However, as the old saying goes, fiction reflects reality, as there may be quite a few real-life Keima's.
Sunday, January 9, 2011
Of fangs and maid outfits...
In the field of behavioral psychology, there is something called classical conditioning.
Classical conditioning is a form of associative learning that was first discovered by Ivan Pavlov. Classical conditioning, when put into layman's terms, makes one think of "Pavlov's Dog". The idea behind Pavlov's Dog is that the dog would automatically salivate in the presence of meat powder, but that if the presentation of meat powder became associated with another form of external stimuli (such as the appearance of the person who typically feeds the dog), then that other form of external stimuli could, in and of itself (separate from the presence of meat) cause the dog to salivate.
Pavlov took observations like the one above pertaining to dogs, and used them to formulate classical conditioning.
Wednesday, December 22, 2010
Faces of Anime's Past and Present, Reflecting a Troubling Future...
This blog will be one of the most important ones that I ever write. It reflects fears that I've had concerning the anime industry for some time now. Two recent (but in some ways looming) events now come perilously close to confirming that those fears are justified. The picture above is presented here for multiple reasons. For one, these faces are those of prominent anime characters, from animes that can effectively serve as two bookends of a period of incredible growth in the anime industry.
From 1995's El Hazard: The Magnificent World to 2009's The Disappearance of Haruhi Suzumiya movie, anime has been a place of grand and compelling narratives, and of entertaining and psychologically fascinating characters, able to rival the best that other entertainment genres and mediums could muster. It is true that there were great animes both before, and after, the dates of these two animes, but I personally feel that 1995 to 2009 is where you find the bulk of great animes, and where the industry had both the quality and quantity of material to put it on par with even the best that other narrative mediums could offer.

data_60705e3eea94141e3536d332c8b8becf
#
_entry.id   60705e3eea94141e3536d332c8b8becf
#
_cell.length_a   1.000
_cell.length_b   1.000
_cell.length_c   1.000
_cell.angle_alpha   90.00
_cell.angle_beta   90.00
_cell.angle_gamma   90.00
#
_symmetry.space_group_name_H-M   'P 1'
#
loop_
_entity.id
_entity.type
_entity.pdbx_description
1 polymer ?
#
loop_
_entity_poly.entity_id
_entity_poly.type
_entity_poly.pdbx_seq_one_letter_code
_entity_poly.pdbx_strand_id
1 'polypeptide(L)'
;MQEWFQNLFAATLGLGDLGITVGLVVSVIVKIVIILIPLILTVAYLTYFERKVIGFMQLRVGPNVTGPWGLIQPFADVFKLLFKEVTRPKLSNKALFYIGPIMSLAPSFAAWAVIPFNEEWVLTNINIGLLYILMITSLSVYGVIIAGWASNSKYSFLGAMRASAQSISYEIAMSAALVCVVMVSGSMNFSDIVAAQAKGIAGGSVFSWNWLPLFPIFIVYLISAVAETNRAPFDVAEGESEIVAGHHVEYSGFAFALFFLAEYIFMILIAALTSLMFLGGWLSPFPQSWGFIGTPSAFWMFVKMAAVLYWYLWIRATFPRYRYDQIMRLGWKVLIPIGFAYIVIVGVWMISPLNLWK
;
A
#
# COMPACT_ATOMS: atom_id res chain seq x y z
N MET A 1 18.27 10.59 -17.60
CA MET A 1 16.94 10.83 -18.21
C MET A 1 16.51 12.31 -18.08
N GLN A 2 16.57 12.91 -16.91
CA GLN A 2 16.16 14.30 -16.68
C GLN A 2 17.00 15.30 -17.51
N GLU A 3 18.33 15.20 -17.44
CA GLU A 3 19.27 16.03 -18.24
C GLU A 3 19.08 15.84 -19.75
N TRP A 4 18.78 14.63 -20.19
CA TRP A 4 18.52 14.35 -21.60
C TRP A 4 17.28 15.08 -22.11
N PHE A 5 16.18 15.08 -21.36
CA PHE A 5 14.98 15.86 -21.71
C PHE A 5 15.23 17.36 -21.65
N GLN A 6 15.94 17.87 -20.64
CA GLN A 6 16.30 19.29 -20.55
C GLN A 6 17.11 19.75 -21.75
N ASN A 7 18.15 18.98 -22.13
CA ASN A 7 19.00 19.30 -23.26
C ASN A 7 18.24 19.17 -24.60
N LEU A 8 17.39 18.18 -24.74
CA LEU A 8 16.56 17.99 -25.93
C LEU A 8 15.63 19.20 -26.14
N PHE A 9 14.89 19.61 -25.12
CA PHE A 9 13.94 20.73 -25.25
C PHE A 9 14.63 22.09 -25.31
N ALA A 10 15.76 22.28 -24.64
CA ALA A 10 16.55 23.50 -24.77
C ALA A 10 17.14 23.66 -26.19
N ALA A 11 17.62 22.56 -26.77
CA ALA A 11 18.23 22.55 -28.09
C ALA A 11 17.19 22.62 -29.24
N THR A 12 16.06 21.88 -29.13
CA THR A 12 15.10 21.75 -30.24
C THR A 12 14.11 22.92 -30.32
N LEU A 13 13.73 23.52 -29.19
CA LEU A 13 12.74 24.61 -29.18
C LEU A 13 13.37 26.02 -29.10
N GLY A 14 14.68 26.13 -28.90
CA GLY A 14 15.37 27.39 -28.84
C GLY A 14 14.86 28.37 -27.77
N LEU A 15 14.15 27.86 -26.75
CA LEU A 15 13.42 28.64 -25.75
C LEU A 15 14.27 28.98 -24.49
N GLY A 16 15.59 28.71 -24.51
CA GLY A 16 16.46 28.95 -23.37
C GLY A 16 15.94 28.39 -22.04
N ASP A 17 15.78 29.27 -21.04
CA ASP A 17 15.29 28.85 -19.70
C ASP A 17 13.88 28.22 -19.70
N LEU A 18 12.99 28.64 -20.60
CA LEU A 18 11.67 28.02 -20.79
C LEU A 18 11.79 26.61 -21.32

But that may sadly be about to end...
Monday, December 20, 2010
To boldly go where no otaku has gone before...
As many of my readers know, I've been a part of multiple fandom communities over my life. Currently, my main entertainment passion is anime, which is why this blog exists. There was a time, however, when Star Trek was not only my main entertainment passion, but was also what captivated the imagination of a young Grade 6 student, who would make a point to watch Star Trek: The Next Generation each and every weekday evening at 8:30 PM just before heading to bed to prepare for school the next day.
Capt. Jean-Luc Picard was a noble hero to me, and a fictional character that I looked up to, and enjoyed cheering on in episode after episode of TNG. In fact, I had an Elementary Teacher that even looked and acted a bit like Capt. Jean-Luc Picard, and he tended to treat me as a student wunderkind, not unlike one Wesley Crusher, I must admit. ^_^;;